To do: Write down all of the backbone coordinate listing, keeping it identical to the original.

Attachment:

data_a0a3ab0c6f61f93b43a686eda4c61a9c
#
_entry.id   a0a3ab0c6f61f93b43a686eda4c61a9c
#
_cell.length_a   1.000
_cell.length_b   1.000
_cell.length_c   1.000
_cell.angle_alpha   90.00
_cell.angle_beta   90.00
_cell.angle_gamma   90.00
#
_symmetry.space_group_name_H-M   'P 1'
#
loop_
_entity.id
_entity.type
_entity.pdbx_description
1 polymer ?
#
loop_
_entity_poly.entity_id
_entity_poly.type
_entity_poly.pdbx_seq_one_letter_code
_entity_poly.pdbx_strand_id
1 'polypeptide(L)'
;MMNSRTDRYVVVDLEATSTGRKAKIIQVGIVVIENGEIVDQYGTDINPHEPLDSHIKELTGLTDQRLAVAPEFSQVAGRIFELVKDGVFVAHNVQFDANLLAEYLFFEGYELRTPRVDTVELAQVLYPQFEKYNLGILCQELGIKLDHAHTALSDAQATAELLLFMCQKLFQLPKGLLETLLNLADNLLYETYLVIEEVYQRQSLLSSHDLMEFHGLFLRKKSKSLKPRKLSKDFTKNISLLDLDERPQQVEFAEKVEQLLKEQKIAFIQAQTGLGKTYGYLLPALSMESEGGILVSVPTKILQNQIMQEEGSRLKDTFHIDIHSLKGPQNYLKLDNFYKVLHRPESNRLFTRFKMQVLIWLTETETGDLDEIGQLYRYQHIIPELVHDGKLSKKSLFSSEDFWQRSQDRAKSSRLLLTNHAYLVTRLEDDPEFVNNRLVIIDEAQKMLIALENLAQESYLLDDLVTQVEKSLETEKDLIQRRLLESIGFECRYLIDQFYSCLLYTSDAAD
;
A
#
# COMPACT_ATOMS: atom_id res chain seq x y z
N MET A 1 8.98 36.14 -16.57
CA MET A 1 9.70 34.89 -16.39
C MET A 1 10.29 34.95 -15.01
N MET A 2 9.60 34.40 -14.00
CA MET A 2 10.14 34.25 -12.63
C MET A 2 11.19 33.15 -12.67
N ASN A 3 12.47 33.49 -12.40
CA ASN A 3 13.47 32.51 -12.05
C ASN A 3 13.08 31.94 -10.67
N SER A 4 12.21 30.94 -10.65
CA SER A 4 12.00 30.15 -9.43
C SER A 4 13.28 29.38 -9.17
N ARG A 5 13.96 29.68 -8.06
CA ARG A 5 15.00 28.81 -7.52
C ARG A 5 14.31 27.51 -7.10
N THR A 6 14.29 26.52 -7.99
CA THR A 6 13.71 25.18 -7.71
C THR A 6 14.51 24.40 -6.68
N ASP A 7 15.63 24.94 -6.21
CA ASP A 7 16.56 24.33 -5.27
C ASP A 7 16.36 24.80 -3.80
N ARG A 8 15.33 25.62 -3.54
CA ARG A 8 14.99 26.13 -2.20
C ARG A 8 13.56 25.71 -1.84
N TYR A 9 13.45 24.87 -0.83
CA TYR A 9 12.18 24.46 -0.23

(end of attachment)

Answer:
data_a0a3ab0c6f61f93b43a686eda4c61a9c
#
_entry.id   a0a3ab0c6f61f93b43a686eda4c61a9c
#
_cell.length_a   1.000
_cell.length_b   1.000
_cell.length_c   1.000
_cell.angle_alpha   90.00
_cell.angle_beta   90.00
_cell.angle_gamma   90.00
#
_symmetry.space_group_name_H-M   'P 1'
#
loop_
_entity.id
_entity.type
_entity.pdbx_description
1 polymer ?
#
loop_
_entity_poly.entity_id
_entity_poly.type
_entity_poly.pdbx_seq_one_letter_code
_entity_poly.pdbx_strand_id
1 'polypeptide(L)'
;MMNSRTDRYVVVDLEATSTGRKAKIIQVGIVVIENGEIVDQYGTDINPHEPLDSHIKELTGLTDQRLAVAPEFSQVAGRIFELVKDGVFVAHNVQFDANLLAEYLFFEGYELRTPRVDTVELAQVLYPQFEKYNLGILCQELGIKLDHAHTALSDAQATAELLLFMCQKLFQLPKGLLETLLNLADNLLYETYLVIEEVYQRQSLLSSHDLMEFHGLFLRKKSKSLKPRKLSKDFTKNISLLDLDERPQQVEFAEKVEQLLKEQKIAFIQAQTGLGKTYGYLLPALSMESEGGILVSVPTKILQNQIMQEEGSRLKDTFHIDIHSLKGPQNYLKLDNFYKVLHRPESNRLFTRFKMQVLIWLTETETGDLDEIGQLYRYQHIIPELVHDGKLSKKSLFSSEDFWQRSQDRAKSSRLLLTNHAYLVTRLEDDPEFVNNRLVIIDEAQKMLIALENLAQESYLLDDLVTQVEKSLETEKDLIQRRLLESIGFECRYLIDQFYSCLLYTSDAAD
;
A
#
# COMPACT_ATOMS: atom_id res chain seq x y z
N MET A 1 8.98 36.14 -16.57
CA MET A 1 9.70 34.89 -16.39
C MET A 1 10.29 34.95 -15.01
N MET A 2 9.60 34.40 -14.00
CA MET A 2 10.14 34.25 -12.63
C MET A 2 11.19 33.15 -12.67
N ASN A 3 12.47 33.49 -12.40
CA ASN A 3 13.47 32.51 -12.05
C ASN A 3 13.08 31.94 -10.67
N SER A 4 12.21 30.94 -10.65
CA SER A 4 12.00 30.15 -9.43
C SER A 4 13.28 29.38 -9.17
N ARG A 5 13.96 29.68 -8.06
CA ARG A 5 15.00 28.81 -7.52
C ARG A 5 14.31 27.51 -7.10
N THR A 6 14.29 26.52 -7.99
CA THR A 6 13.71 25.18 -7.71
C THR A 6 14.51 24.40 -6.68
N ASP A 7 15.63 24.94 -6.21
CA ASP A 7 16.56 24.33 -5.27
C ASP A 7 16.36 24.80 -3.80
N ARG A 8 15.33 25.62 -3.54
CA ARG A 8 14.99 26.13 -2.20
C ARG A 8 13.56 25.71 -1.84
N TYR A 9 13.45 24.87 -0.83
CA TYR A 9 12.18 24.46 -0.23